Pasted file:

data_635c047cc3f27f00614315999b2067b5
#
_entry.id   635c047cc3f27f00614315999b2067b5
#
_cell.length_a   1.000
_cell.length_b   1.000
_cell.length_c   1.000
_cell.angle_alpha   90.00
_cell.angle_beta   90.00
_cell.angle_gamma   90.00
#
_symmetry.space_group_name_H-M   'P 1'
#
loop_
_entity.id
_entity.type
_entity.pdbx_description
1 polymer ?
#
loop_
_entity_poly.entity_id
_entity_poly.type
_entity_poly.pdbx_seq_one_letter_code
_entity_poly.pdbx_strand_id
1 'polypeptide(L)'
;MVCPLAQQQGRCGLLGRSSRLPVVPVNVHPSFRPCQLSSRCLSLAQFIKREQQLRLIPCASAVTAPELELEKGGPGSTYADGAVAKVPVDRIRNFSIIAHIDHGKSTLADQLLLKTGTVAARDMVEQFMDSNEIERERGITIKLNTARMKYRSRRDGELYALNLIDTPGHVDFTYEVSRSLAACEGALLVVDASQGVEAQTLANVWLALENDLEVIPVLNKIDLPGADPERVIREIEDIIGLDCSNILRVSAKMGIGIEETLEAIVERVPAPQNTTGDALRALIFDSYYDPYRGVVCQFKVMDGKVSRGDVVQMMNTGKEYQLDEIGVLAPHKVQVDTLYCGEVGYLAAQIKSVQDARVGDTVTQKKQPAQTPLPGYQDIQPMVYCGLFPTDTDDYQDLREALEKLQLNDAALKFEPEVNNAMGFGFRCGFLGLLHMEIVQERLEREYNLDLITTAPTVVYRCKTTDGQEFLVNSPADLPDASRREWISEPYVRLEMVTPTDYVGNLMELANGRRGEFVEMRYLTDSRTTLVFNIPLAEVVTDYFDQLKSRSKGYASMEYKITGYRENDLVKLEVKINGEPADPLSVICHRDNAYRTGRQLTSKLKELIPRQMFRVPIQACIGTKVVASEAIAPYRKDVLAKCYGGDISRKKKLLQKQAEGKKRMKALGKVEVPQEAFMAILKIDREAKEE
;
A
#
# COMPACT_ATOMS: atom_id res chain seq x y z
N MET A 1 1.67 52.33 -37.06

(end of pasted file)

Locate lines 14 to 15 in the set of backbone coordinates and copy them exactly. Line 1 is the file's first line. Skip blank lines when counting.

loop_
_entity.id